Duncan Lamont, head of strategic research at Schroders, looks into why companies are abandoning the stock market in their droves, despite it being the main place where savers have put their money for long-term growth.
Duncan Lamont, at London-based investment manager Schroders, has highlighted how the number of companies on the main market of the London Stock Exchange has plummeted by 60 per cent since 1996, from 2,700 to 1,100 at the end of 2022.
“The figures look even worse when viewed over a longer time frame,” Lamont said in a statement. “There has been a near-75 per cent fall in the number of UK-listed companies since the 1960s. Individual countries like to beat themselves up about their failings on this front – self-flagellation is a popular British pastime – but the reality is that it has been a global trend,” he continued.
“Europe’s downturn started later, but Germany has shed more than 40 per cent of its public companies since 2007. Even the US, often admired from afar, has experienced a 40 per cent drop since 1996. This is even after allowing for the US boom in initial public offerings (IPOs) in 2021,” Lamont added.
“Too few companies have wanted to join the stock market, and a steady stream have left, mainly after being bought. In the US, over 300 companies a year, on average, joined the stock market between 1980 and 1999. Since [then], there have been only 129 a year. In the UK, the number of new listings dropped after the financial crisis and has failed to pick up meaningfully since,” he said.
“Money raised in UK IPOs has also been on a steady downtrend. For UK-based companies this trend set in in the early 1990s. For overseas companies, it has been in the past 10 years. Even those that have joined the stock market have waited longer before doing so. The average age of a US company on IPO increased from eight years in the two decades until 1999 to 11 years since,” Lamont continued.
“The net effect of all of this is that the stock market now provides exposure to a dwindling proportion of the corporate universe. For example, fewer than 15 per cent of US companies with revenue over $100 million are listed on the stock market. Ordinary savers are largely deprived of the opportunity to invest directly in the rest,” he added.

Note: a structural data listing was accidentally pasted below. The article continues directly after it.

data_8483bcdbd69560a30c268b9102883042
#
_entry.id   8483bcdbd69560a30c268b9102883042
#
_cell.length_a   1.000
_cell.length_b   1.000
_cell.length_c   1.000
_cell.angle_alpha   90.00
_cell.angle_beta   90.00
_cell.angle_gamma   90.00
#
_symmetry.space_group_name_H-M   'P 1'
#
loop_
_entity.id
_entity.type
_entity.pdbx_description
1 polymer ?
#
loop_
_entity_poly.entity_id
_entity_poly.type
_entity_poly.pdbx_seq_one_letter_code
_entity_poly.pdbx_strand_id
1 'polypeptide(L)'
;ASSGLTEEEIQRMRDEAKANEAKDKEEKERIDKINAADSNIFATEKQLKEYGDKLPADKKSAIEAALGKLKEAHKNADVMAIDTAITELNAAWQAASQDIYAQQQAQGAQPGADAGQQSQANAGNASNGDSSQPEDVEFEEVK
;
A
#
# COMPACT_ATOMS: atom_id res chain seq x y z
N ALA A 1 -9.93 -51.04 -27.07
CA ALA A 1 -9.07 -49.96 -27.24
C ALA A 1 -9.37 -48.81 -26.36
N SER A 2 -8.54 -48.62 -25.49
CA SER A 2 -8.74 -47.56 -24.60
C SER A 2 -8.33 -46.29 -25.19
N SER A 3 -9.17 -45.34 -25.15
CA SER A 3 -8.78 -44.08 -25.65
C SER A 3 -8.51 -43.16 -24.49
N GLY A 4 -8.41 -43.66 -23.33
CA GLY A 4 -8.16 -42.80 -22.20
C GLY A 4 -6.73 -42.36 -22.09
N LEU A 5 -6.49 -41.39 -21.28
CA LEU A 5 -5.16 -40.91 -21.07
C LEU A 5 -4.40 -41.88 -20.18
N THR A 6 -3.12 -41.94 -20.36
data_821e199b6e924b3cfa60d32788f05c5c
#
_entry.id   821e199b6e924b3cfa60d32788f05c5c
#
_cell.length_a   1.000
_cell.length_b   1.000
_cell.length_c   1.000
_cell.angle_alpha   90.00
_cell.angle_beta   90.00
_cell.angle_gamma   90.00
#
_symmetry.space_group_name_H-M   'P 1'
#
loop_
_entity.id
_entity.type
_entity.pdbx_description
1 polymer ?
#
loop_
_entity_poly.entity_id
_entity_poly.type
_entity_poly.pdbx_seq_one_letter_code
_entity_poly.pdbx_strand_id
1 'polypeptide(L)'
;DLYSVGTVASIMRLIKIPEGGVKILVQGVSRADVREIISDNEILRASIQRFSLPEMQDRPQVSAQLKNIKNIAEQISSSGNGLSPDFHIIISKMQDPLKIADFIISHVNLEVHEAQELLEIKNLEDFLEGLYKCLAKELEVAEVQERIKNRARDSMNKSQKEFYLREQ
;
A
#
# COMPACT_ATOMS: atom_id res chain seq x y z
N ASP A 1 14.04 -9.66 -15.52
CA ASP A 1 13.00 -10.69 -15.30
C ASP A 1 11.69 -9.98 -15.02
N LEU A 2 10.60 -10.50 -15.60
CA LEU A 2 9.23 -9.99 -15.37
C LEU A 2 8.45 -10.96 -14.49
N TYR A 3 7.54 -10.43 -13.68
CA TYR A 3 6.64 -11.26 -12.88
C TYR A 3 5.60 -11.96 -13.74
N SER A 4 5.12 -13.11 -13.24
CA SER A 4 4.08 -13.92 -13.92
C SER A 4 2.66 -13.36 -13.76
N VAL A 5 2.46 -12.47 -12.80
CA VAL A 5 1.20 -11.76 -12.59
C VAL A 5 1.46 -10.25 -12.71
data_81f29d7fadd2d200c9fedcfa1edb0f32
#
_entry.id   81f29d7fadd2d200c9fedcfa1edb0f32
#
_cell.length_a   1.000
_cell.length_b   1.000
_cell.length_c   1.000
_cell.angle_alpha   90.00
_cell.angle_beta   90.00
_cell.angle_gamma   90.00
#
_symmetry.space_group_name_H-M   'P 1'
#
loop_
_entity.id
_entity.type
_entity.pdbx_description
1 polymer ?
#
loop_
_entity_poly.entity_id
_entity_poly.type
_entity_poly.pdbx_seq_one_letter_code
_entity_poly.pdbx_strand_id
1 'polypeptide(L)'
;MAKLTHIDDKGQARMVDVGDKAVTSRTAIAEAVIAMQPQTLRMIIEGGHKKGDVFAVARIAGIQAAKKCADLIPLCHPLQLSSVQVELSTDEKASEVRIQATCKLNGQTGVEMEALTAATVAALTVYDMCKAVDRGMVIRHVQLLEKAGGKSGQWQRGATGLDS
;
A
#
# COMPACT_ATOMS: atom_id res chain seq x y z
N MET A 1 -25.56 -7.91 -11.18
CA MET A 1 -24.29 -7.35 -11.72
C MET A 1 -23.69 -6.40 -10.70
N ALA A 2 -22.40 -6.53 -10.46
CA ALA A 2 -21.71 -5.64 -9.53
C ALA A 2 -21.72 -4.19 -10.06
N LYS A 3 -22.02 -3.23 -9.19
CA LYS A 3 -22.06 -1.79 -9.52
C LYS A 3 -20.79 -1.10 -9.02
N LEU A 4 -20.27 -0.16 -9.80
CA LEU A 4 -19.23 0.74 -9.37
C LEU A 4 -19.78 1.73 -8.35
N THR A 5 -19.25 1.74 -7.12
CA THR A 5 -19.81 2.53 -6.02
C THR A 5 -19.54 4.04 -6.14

Why such change?
Lamont believes that there are two main explanations for this change: “First, the cost and hassle of being a public company has increased. Other issues counting against public markets is the cost-benefit trade-off include loss of control, unwanted transparency, perceptions around short-termism – and more. The other important reason why companies have turned their back on a stock market listing is that another source of financing has become more widely available. One that comes without many of these perceived drawbacks: private equity.”
Lamont estimates that private equity has grown from a $500 to $600 billion industry in the early 2000s to be worth more than $7.5 trillion in 2023. “With this growth, the size of the cheques the industry can write has soared. It can now finance companies to a much later stage of their development than before. When Google (now Alphabet) joined the stock market in 2004 it had only raised $25 million from private markets beforehand. Today’s biggest unicorns can raise tens of billions of dollars,” he said.
Lamont believes that its unlikely that stock market investors would get the chance to invest in Google at such an early stage today.
“Companies are not only attracted to private equity for the money. The best private equity investors also have deep sector expertise and take a much more hands-on approach to driving value. They are sought after by investors and companies alike,” he said.
“The stock market is the cheapest and most accessible way that savers can participate in the growth of the corporate sector. Private equity has historically been the stomping ground of large institutional investors – not ordinary savers,” he added.
But, with companies choosing to stay private for longer, he thinks that investors who focus solely on the stock market are missing out on an increasingly large part of the global economy. “Many of these companies are in high-growth, disruptive industries. If high-quality companies find little reason to go public, the risk is that over time the quality of the public markets deteriorates. Should this occur, returns from public equity markets in aggregate could move structurally lower relative to private markets,” Lamont said.
Where able, he believes that investors need to broaden their scope and embrace private assets to avoid missing out. But to date, he said this isn’t something which has been easy for ordinary savers to do.
A regulatory hope
“In the UK and Europe, regulators and providers have responded by establishing new investment vehicles known as the ELTIF (European Long-term Investment Fund) and for UK investors the LTAF (Long-term Asset Fund). Both aim to give individual savers access to a wider range of investments, including private markets,” Lamont continued. While this should be welcomed, he also thinks that the appeal of a stock market listing relative to private ownership needs to be improved. “In the UK, this has been long-recognised as an issue – as long ago as in 2012, the Kay review highlighted the ways the UK equity market was failing to serve investors and companies and it is now gathering steam,” Lamont concluded.